In the first game since expected setup man Doug Norman was lost for the season, the LSU baseball team saw a positive sign in Tuesday night’s 3-2 win against Nicholls State in Alex Box Stadium.
“I thought our bullpen was just outstanding,” said LSU coach Paul Mainieri.
Trailing 2-0 when they first dipped into their bullpen, four Tigers relievers combined to stymie Nicholls State, holding the Colonels to one hit over the final 4.1 innings. That allowed the offense time to find its groove.
And that it did. LSU (8-1) didn’t have the explosive type of outburst it's become accustomed to this season, but it was enough for a win. The Tigers managed 11 hits, the seventh time in nine games they've reached that mark, but 10 of them were singles.
Tuesday night, the timing was most important. Eight of LSU's 11 hits came during the fifth, sixth and seventh innings, when the Tigers strung together hits and turned them into runs.
Greg Deichmann, the Southeastern Conference leader in slugging, drove in the go-ahead run on an opposite field single in the seventh.
“Really it was us waking up. ... We were running out of innings,” said Cole Freeman, who turned in his sixth multiple-hit performance in nine games. “If we want to win, we’ve got to win now.”
It also gave the bullpen a chance to nail down a lead against Nicholls State (4-4).
The Tigers bullpen combined to allow just two baserunners in 4.1 innings Tuesday, and one of them reached on a Kramer Robertson throwing error.
Hunter Kiel started the great bullpen outing, relieving starter Zack Hess with two outs in the fifth. He flashed some of the overpowering stuff that had Mainieri raving about him earlier this year. Kiel struck out the side in the sixth while touching 95 mph on the stadium radar gun.
“I felt really calm,” Kiel said. “I felt relaxed and comfortable on the mound.”
After him, Todd Peterson (1-0), Caleb Gilbert and Hunter Newman combined to slam the door on the Colonels. Newman worked around a one-out single to fire a scoreless ninth inning and record his second save.
“I though that was Hunter’s sharpest outing that he’s had,” Mainieri said.
Hess, a freshman righty, threw 4.2 mostly strong innings, keeping the Tigers in the game as they struggled to solve Colonels starter Mike Hanchar, but Hess appeared to run out of gas late.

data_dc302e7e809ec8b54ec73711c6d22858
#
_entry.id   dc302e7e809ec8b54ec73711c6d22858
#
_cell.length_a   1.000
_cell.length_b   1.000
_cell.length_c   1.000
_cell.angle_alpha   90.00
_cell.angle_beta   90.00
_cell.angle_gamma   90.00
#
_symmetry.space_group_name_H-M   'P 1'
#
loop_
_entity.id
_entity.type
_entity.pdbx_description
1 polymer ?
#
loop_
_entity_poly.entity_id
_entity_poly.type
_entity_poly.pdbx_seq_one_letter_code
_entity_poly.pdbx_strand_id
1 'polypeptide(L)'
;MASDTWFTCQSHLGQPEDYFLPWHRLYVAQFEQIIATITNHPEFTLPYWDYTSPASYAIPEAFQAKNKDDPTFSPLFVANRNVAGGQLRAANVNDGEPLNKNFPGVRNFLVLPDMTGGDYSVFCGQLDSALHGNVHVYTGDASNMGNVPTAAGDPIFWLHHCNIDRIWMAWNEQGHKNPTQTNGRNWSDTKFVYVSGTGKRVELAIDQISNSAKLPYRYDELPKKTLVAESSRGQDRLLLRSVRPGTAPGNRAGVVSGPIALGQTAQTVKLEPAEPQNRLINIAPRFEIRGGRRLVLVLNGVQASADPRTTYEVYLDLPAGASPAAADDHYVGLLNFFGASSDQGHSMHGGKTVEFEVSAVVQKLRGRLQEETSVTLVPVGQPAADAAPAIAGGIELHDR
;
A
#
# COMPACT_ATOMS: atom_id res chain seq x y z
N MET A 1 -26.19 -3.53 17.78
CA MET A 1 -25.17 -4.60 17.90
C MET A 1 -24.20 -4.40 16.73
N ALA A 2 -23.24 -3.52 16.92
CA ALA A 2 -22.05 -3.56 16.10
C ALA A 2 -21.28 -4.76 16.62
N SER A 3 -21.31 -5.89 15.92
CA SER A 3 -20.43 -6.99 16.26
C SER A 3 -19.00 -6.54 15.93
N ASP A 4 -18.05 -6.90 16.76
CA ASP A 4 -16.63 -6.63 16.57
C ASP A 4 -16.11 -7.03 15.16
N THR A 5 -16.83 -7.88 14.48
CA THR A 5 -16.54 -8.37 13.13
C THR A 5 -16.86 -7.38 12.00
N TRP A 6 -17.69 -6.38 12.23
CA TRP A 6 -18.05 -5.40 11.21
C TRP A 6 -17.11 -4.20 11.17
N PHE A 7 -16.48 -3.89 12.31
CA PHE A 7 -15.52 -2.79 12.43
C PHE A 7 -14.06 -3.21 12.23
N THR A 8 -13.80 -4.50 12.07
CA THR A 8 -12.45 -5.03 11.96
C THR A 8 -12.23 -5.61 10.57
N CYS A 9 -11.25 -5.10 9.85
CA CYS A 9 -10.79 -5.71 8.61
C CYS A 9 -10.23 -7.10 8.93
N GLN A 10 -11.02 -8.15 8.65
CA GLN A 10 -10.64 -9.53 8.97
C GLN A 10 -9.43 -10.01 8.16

After allowing just two base runners in the first four innings while logging three perfect frames, Hess beaned center fielder Justin Holt to lead off the Nicholls fifth inning, then allowed a single to put runners at the corners.
The Colonels took a 1-0 lead on a squeeze bunt by Troy Cahill, then added another run on a two-out single by leadoff hitter Chet Niehaus that chased Hess.
“They got to him a little bit there when he started to lose a little bit off his fastball,” Mainieri said. “He left a couple pitches up and they took advantage of it.”
LSU chipped away at that deficit in the next three innings. It cut the lead to one on Robertson’s sacrifice fly in the fifth, then tied it in the sixth on the strength of three consecutive hits.
The last of those hits came from Antoine Duplantis, who was not in the starting lineup for the first time this season but pinch-hit for freshman Zach Watson with runners on the corners and two outs.
“It was a little different (coming off the bench),” said Duplantis, who came off the bench for the first time in his LSU career Tuesday. “The whole time I was thinking I’m going to probably get my chance, especially when the game stayed close.”
He lined a 3-2 pitch into left-center for a game-tying single.
“Honestly, the thing that got us going was Antoine. ... That was the biggest at bat of the night, by far,” Freeman said.
The Tigers began the seventh inning with three consecutive hits, the last of which was Deichmann’s opposite-field single that brought home Freeman as the go-ahead run for his team-leading 14th RBI.
LSU next faces consensus No. 1 TCU at Minute Maid Park in Houston at 7 p.m. Friday.